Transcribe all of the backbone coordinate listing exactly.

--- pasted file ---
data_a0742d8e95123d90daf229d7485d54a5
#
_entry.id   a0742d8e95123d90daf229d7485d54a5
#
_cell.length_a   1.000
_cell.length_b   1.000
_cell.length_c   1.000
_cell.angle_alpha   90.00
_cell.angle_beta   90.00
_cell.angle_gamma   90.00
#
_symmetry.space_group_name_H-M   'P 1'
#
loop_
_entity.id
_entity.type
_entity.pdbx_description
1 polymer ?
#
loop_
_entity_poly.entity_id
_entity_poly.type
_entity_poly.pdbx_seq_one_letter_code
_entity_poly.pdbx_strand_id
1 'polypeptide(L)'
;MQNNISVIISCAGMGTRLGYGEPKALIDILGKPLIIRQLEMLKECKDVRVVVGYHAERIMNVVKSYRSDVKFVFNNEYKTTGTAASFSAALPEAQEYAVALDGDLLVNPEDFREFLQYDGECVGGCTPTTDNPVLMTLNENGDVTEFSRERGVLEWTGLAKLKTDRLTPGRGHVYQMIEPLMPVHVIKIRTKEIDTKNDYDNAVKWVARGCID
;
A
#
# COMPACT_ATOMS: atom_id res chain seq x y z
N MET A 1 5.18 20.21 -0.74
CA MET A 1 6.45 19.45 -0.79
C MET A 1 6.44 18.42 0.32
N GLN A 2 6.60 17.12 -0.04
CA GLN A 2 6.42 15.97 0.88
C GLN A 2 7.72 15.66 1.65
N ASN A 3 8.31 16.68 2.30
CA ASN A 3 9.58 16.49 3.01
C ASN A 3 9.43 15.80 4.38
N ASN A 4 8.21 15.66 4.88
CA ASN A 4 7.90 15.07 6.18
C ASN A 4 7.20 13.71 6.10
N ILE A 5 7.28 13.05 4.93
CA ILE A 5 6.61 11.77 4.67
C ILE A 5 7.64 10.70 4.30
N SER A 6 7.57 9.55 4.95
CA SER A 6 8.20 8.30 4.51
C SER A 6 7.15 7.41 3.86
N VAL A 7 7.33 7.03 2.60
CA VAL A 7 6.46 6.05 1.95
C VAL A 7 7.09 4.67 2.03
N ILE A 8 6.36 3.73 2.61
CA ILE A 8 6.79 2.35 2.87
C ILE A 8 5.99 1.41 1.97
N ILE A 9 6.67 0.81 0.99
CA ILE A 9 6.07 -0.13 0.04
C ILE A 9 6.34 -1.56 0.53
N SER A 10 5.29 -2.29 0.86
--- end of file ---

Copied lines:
data_a0742d8e95123d90daf229d7485d54a5
#
_entry.id   a0742d8e95123d90daf229d7485d54a5
#
_cell.length_a   1.000
_cell.length_b   1.000
_cell.length_c   1.000
_cell.angle_alpha   90.00
_cell.angle_beta   90.00
_cell.angle_gamma   90.00
#
_symmetry.space_group_name_H-M   'P 1'
#
loop_
_entity.id
_entity.type
_entity.pdbx_description
1 polymer ?
#
loop_
_entity_poly.entity_id
_entity_poly.type
_entity_poly.pdbx_seq_one_letter_code
_entity_poly.pdbx_strand_id
1 'polypeptide(L)'
;MQNNISVIISCAGMGTRLGYGEPKALIDILGKPLIIRQLEMLKECKDVRVVVGYHAERIMNVVKSYRSDVKFVFNNEYKTTGTAASFSAALPEAQEYAVALDGDLLVNPEDFREFLQYDGECVGGCTPTTDNPVLMTLNENGDVTEFSRERGVLEWTGLAKLKTDRLTPGRGHVYQMIEPLMPVHVIKIRTKEIDTKNDYDNAVKWVARGCID
;
A
#
# COMPACT_ATOMS: atom_id res chain seq x y z
N MET A 1 5.18 20.21 -0.74
CA MET A 1 6.45 19.45 -0.79
C MET A 1 6.44 18.42 0.32
N GLN A 2 6.60 17.12 -0.04
CA GLN A 2 6.42 15.97 0.88
C GLN A 2 7.72 15.66 1.65
N ASN A 3 8.31 16.68 2.30
CA ASN A 3 9.58 16.49 3.01
C ASN A 3 9.43 15.80 4.38
N ASN A 4 8.21 15.66 4.88
CA ASN A 4 7.90 15.07 6.18
C ASN A 4 7.20 13.71 6.10
N ILE A 5 7.28 13.05 4.93
CA ILE A 5 6.61 11.77 4.67
C ILE A 5 7.64 10.70 4.30
N SER A 6 7.57 9.55 4.95
CA SER A 6 8.20 8.30 4.51
C SER A 6 7.15 7.41 3.86
N VAL A 7 7.33 7.03 2.60
CA VAL A 7 6.46 6.05 1.95
C VAL A 7 7.09 4.67 2.03
N ILE A 8 6.36 3.73 2.61
CA ILE A 8 6.79 2.35 2.87
C ILE A 8 5.99 1.41 1.97
N ILE A 9 6.67 0.81 0.99
CA ILE A 9 6.07 -0.13 0.04
C ILE A 9 6.34 -1.56 0.53
N SER A 10 5.29 -2.29 0.86